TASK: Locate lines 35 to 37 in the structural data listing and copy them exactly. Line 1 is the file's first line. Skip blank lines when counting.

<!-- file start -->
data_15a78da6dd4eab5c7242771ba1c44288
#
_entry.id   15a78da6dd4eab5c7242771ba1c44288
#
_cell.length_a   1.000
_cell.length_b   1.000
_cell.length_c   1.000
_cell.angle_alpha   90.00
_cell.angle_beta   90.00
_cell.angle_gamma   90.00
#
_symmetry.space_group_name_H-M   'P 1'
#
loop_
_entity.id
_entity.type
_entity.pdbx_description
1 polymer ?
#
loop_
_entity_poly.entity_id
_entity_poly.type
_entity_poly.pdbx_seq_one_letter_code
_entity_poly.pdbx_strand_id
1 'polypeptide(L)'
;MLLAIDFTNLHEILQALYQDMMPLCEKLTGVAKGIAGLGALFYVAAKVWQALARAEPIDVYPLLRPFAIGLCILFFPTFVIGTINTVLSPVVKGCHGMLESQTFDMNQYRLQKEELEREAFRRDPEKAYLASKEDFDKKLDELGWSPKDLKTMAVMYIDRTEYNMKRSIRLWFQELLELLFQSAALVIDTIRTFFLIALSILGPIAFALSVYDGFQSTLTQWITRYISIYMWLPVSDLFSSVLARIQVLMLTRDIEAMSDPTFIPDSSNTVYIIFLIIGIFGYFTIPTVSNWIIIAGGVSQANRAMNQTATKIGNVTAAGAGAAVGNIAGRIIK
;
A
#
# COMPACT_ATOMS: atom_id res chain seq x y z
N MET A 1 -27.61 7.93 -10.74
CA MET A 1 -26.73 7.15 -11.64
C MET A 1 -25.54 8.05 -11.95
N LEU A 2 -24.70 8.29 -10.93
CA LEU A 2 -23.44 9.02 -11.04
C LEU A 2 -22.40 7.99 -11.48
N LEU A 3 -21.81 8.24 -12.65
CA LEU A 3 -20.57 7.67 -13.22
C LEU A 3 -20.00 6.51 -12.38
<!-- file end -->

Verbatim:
CA LEU A 2 -23.44 9.02 -11.04
C LEU A 2 -22.40 7.99 -11.48
N LEU A 3 -21.81 8.24 -12.65